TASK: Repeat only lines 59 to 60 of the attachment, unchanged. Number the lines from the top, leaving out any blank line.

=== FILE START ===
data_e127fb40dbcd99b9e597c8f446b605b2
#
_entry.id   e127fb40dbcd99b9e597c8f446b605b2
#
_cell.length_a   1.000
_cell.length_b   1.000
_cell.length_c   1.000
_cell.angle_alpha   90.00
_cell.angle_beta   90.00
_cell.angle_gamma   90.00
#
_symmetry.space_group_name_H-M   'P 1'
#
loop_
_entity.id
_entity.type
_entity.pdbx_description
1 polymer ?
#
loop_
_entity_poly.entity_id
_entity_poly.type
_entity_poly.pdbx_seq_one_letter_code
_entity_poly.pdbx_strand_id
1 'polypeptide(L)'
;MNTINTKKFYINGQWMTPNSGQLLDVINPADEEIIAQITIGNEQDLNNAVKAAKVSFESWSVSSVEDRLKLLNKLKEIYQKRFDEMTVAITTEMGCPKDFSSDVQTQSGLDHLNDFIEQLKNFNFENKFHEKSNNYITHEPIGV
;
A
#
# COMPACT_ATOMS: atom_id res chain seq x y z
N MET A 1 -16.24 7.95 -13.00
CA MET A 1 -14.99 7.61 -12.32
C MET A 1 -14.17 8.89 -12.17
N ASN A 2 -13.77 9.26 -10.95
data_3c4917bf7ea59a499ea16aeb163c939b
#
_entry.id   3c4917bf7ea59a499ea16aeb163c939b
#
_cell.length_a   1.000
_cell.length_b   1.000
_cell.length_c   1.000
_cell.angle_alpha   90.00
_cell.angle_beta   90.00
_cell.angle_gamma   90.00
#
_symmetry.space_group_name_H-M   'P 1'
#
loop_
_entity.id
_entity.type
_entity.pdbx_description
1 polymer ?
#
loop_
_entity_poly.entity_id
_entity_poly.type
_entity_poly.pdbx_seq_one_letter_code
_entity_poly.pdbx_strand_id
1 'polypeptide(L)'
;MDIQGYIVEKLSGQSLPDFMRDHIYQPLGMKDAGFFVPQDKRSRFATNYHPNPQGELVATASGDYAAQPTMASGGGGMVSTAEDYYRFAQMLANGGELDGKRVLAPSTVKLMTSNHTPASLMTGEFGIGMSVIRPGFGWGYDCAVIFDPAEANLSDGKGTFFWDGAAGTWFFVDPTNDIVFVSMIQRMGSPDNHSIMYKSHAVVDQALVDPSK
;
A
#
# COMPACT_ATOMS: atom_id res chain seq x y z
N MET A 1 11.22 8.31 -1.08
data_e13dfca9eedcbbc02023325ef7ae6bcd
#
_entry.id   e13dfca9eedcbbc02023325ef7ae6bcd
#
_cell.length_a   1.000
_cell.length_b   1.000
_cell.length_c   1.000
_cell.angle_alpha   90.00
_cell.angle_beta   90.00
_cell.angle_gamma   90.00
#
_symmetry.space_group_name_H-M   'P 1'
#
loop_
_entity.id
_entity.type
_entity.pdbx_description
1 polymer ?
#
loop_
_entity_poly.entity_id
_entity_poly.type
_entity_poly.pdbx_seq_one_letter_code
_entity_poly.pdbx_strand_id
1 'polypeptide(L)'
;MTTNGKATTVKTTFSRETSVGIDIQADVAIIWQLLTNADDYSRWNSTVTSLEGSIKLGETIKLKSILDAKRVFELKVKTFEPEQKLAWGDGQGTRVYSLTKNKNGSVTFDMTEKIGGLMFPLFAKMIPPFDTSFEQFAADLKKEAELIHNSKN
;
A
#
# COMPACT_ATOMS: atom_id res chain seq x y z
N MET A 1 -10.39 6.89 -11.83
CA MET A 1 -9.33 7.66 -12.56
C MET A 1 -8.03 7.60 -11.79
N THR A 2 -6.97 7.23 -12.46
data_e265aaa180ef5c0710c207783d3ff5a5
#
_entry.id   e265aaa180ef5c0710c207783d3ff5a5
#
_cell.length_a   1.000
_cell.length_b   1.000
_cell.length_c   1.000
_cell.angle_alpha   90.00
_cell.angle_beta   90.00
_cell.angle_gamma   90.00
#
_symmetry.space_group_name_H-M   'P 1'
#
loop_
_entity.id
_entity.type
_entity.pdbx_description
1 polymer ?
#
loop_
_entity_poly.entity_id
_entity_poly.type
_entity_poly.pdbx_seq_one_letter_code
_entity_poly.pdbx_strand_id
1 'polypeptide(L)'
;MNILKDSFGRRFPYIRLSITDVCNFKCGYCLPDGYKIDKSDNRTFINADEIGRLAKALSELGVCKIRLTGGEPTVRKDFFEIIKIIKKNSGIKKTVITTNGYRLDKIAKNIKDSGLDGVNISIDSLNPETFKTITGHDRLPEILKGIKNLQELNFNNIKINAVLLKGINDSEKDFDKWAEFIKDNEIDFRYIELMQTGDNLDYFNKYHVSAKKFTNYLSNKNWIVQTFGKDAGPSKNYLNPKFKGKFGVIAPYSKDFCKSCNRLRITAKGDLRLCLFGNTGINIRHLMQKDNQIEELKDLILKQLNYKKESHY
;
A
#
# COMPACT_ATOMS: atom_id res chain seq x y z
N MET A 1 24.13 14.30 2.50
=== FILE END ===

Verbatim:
1 'polypeptide(L)'
;MDIQGYIVEKLSGQSLPDFMRDHIYQPLGMKDAGFFVPQDKRSRFATNYHPNPQGELVATASGDYAAQPTMASGGGGMVSTAEDYYRFAQMLANGGELDGKRVLAPSTVKLMTSNHTPASLMTGEFGIGMSVIRPGFGWGYDCAVIFDPAEANLSDGKGTFFWDGAAGTWFFVDPTNDIVFVSMIQRMGSPDNHSIMYKSHAVVDQALVDPSK